Enjoy smmer. Winter's going to get interesting.
 

Geoengineering Won't Save Our Oceans

Last month I wrote about geoengineering, controversial schemes to deliberately manipulate the Earth’s climate to slow the planet’s warming. I focused mostly on a proposal often called “solar radiation management” (PDF), in which sunlight is blocked in the upper atmosphere in order to reduce warming at the planet’s surface. A new study, cowritten by one of the main sources in my piece, Stanford’s Ken Caldeira, makes a major conclusion about this type of geoengineering: It may cool the planet, but it won’t prevent dangerously high levels of carbon dioxide from wreaking havoc on our oceans.

As MoJo’s environmental correspondent Julia Whitty has written, our oceans are already at their breaking point: Man-made emissions have negatively impacted the ocean's chemistry, and toxic waste is being dumped into our oceans without regard for its harmful impact on fragile marine ecosystems. To make matters worse, scientists fear that large-scale geoengineering proposals could cause further acidification of our oceans (for instance, the sulfur injected into the atmosphere in a solar radiation management scheme would fall back to the Earth's surface through precipitation), damaging the lifeforms that live there. More recent geoengineering studies (PDF), however, allayed those fears, finding that solar radiation management wouldn’t acidify the oceans as much as first anticipated.

Nonetheless, the Caldeira report finds that our oceans and coral life are in grave danger—and even the best-case-scenario geoengineering scheme to block out the sun’s rays won’t help the oceans much. Paired with a report from earlier this year stating that global warming is essentially irreversible, that CO2 will hang around in the atmosphere for around a thousand years or so, the Caldeira paper suggests that solar radiation-related geoengineering efforts aren't worth pursuing.

Perhaps geoengineering researchers would be better off focusing on ways to remove CO2 from the atmosphere, like synthetic trees that “scrub” the CO2 out of the air. After all, why waste time, money, and manpower on a geoengineering scheme like solar radiation management if, as this latest research suggests, it won’t do much to save our planet?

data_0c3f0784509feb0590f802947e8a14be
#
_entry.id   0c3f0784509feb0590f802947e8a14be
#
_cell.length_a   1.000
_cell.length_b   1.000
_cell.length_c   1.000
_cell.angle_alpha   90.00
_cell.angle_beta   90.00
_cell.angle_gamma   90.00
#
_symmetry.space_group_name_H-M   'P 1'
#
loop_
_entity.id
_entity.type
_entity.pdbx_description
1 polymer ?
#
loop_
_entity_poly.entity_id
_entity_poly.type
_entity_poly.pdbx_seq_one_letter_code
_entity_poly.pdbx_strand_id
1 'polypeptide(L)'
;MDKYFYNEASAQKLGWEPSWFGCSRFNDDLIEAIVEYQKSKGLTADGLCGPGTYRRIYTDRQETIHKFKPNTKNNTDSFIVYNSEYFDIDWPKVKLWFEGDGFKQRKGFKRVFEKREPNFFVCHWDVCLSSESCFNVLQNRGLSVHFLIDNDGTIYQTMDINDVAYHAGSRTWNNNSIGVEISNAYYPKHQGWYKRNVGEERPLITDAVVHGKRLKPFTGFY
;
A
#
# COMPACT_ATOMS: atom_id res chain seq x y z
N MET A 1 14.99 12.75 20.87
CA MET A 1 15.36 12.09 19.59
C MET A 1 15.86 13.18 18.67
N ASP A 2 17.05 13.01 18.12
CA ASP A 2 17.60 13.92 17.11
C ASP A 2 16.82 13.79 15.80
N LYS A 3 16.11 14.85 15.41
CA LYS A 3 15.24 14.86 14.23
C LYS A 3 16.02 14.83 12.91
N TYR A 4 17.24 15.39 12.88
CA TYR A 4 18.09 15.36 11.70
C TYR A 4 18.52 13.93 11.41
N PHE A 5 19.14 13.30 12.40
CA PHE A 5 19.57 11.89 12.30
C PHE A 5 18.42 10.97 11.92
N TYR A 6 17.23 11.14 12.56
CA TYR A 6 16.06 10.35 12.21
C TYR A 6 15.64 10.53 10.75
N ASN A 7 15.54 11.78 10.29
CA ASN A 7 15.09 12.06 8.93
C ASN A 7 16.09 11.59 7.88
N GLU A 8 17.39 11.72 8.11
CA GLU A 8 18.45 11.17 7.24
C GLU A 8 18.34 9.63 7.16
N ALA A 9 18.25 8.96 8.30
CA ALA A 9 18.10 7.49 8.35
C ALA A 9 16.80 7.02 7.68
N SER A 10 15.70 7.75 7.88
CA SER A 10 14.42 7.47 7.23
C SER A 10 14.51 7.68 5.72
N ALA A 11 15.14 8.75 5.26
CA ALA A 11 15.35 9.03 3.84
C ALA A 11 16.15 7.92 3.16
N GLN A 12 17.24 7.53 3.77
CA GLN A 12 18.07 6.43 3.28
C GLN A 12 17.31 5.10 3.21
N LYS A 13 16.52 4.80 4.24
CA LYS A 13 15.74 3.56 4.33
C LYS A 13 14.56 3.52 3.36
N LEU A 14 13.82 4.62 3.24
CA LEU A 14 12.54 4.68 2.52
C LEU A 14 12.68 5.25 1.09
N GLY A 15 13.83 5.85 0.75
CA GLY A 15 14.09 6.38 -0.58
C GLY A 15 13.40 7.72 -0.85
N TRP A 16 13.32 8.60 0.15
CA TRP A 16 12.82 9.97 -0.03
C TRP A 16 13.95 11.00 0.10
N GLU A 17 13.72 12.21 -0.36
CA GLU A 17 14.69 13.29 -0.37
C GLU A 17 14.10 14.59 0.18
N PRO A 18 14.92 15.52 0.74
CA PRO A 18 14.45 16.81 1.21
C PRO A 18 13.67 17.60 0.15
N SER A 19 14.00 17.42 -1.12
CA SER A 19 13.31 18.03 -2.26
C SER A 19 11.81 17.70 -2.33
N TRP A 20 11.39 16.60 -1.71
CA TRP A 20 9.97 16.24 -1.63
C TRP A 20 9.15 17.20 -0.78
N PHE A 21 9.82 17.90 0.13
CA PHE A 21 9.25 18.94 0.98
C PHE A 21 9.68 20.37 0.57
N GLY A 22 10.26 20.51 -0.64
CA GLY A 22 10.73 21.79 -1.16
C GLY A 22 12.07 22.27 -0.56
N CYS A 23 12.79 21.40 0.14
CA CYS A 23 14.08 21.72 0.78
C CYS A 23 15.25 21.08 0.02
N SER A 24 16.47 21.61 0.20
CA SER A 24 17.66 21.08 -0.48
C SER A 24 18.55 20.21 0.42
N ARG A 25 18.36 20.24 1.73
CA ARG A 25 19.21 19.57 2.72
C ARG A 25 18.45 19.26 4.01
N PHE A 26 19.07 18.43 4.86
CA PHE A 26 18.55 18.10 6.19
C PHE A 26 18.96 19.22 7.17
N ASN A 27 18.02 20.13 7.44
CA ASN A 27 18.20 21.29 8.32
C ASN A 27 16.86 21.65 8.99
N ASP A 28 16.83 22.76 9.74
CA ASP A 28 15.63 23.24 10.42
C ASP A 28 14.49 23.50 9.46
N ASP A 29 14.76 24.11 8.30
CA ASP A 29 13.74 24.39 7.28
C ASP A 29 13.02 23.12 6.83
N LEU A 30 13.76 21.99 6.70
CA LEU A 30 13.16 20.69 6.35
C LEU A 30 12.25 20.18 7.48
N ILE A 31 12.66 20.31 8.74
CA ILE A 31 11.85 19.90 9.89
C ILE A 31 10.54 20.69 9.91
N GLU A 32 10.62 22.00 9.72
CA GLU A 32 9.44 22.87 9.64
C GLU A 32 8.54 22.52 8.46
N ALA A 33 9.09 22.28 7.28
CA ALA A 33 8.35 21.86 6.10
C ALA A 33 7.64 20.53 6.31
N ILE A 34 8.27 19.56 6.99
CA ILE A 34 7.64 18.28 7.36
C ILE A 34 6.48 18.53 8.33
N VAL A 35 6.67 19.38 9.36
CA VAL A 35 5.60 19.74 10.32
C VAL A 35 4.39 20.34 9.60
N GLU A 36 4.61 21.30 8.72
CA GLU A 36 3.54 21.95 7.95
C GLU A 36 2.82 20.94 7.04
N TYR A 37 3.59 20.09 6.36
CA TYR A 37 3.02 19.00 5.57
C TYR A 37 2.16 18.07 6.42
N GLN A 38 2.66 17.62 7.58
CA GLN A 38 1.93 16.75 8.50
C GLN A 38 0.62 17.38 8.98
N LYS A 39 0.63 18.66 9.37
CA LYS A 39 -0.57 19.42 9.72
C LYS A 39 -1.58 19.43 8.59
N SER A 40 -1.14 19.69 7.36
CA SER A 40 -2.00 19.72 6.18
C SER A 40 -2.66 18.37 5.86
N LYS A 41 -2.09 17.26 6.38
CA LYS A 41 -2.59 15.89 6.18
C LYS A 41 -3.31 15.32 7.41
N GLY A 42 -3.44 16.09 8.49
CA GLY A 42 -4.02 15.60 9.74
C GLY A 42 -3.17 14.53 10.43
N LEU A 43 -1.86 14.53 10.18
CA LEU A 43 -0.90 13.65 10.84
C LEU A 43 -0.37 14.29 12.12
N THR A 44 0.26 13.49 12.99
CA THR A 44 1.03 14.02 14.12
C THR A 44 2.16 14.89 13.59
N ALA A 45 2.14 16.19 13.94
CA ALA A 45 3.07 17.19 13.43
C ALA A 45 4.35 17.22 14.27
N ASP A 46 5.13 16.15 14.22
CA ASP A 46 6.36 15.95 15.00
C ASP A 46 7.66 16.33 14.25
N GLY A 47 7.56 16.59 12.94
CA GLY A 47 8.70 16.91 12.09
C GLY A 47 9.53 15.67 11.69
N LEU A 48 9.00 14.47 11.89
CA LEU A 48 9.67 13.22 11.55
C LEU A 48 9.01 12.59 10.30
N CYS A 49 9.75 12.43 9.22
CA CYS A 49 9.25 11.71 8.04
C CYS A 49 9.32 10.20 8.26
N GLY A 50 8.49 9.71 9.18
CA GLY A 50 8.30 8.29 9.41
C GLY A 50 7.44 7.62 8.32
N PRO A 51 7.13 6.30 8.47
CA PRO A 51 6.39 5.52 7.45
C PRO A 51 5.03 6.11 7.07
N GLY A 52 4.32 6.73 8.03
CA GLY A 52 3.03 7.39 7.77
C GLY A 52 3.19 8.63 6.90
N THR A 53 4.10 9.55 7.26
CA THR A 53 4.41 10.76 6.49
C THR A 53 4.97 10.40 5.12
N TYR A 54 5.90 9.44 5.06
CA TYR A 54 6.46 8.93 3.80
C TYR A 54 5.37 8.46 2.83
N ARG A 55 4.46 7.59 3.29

Senator Barbara Boxer was expected to introduce a version of the Waxman-Markey climate bill in the Senate this month but Greenwire reports that she's going to wait:

The California Democrat told reporters that many senators are focused this month on health care reform legislation, prompting the delay from her original plan to hold a vote before the August recess.

Phew. Now everybody gets another month to stress out about this.

Is the future of agriculture the neglected flower bed on Main Street? The San Francisco Chronicle reports today that Mayor Gavin Newsom has ordered all city departments "to conduct an audit of unused land--including empty lots, rooftops, windowsills and median strips--that could be turned into community gardens or farms." If the Mayor gets his way, you could just as well get an apple from the corner mart as from a tree growing on the street corner.

The announcement is the latest fruit from an "urban-rural" roundtable of food experts that Newsom convened last year to look for more ways to get locally-grown foods onto the plates of city residents. The effort began last summer with a quarter-acre "victory garden" in front of city hall--a big hit with locals and tourists; Newsom later announced plans to replicate the effort at 15 sites around the city. He also floated the idea of planting fruit trees on street medians, and experimented with a strawberry patch atop a bus shelter--ideas that could catch on under his new food directive.

Newsom's move builds upon a vibrant hyperlocal agriculture movement in the Bay Area and along the West Coast. Detailed in "Inside the Green Zone" in our March/April food issue, the movement encompasses everything from professional farmers who'll sow your backyard to urban fruit foragers who barter blackberries plucked from city parks. The efforts have taken on a timeliness in the midst of the recession as cities look for ways to fill lots that aren't being developed and provide healthy, inexpensive food. Indeed, the original "victory garden" was planted by Eleanor Roosevelt on the White House lawn in the waning years of the Great Depression to serve as a model for rugged self reliance.

Newsom plans to go a step further by also requiring the city departments serve only high-quality food. Within two months, he'll send an ordinance to the city's Board of Supervisors mandating that all food served in city jails, hospitals, homeless shelters, and community centers be safe, healthy, and sustainable. Of course, the switch will be much easier in San Francisco, which consumes a million tons of food a year but has 20 tons available within a 200 mile raidius, than it would in say, New York. Still, there's no reason an apple tree couldn't also thrive on a sidewalk in Brooklyn.